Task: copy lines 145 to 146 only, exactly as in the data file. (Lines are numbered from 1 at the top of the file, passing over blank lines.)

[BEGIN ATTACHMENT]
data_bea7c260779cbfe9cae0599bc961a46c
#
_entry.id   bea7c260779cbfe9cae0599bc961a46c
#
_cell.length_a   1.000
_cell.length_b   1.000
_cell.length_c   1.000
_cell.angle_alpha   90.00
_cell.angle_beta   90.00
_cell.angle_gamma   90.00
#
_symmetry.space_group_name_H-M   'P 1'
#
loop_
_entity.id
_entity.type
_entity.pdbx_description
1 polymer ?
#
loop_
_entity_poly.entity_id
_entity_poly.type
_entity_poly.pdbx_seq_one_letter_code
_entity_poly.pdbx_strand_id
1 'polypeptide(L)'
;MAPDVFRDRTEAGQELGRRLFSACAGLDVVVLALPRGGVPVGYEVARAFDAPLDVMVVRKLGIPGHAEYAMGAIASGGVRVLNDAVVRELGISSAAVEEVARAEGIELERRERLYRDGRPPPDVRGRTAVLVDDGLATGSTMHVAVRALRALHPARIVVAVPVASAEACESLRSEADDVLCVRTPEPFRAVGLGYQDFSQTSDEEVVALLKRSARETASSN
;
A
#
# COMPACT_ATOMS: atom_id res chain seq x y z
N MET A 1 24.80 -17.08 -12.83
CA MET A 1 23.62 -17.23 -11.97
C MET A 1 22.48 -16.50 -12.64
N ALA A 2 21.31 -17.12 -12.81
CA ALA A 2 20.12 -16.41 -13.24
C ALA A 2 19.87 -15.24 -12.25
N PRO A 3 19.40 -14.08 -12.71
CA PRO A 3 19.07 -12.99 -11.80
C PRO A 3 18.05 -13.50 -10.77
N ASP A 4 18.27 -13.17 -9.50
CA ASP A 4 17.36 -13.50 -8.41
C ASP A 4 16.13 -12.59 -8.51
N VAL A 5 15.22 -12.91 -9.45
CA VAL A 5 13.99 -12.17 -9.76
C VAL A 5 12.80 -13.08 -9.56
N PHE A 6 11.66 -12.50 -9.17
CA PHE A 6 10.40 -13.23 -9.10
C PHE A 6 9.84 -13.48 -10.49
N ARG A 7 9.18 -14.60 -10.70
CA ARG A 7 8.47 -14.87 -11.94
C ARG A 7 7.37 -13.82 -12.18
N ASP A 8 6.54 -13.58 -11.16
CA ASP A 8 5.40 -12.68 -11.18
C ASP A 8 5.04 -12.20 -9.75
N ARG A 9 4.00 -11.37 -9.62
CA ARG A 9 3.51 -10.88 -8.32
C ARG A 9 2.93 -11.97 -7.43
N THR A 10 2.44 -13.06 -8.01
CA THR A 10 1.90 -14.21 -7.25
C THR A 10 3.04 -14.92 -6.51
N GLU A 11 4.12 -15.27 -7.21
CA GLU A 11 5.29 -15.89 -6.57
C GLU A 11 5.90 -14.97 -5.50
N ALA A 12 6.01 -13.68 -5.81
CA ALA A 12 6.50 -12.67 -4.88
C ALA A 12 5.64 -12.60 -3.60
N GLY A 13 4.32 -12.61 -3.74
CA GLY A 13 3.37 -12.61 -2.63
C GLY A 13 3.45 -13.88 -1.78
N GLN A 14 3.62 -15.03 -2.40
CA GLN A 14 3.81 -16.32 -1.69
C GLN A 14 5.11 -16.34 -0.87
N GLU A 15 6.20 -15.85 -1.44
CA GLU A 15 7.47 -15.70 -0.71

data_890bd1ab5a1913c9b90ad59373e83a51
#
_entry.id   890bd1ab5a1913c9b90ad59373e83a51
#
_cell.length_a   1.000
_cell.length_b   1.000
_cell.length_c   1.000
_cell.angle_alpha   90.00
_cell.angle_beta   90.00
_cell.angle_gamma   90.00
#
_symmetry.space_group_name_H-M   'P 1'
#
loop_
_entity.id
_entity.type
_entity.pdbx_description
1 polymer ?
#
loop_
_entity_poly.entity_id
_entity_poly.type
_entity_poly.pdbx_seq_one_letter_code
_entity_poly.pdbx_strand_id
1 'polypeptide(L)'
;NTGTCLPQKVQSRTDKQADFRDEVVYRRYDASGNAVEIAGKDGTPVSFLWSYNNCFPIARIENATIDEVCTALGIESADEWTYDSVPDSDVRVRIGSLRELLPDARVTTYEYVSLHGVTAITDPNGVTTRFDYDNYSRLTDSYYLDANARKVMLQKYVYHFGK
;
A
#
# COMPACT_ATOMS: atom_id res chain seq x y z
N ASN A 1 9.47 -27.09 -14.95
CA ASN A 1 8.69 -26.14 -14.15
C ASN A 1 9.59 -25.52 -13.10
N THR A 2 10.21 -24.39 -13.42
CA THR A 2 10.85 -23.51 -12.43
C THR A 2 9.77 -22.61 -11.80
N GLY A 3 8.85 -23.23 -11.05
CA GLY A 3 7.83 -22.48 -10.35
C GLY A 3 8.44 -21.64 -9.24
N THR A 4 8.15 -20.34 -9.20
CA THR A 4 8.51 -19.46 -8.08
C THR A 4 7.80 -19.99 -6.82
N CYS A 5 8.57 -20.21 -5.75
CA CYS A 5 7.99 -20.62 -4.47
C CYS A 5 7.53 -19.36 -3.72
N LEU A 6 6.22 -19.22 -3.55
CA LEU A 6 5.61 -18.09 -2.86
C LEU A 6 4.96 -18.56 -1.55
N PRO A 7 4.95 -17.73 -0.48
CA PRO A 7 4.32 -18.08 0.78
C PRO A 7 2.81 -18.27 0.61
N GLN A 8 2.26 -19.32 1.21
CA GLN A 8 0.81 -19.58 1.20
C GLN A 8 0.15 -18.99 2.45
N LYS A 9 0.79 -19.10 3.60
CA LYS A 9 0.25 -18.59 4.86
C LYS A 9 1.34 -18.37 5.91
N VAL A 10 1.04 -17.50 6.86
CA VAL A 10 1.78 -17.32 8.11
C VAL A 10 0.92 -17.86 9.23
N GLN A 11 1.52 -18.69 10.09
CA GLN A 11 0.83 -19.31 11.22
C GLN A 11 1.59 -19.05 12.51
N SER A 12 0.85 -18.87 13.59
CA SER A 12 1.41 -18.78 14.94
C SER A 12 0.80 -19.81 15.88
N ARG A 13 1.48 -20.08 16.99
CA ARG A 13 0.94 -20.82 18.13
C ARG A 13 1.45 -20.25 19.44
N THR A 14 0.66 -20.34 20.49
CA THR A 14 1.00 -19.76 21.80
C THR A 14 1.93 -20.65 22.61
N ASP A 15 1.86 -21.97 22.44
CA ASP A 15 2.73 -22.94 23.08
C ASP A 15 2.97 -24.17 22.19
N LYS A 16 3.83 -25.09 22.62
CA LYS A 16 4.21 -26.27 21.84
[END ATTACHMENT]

CA THR A 14 1.00 -19.76 21.80
C THR A 14 1.93 -20.65 22.61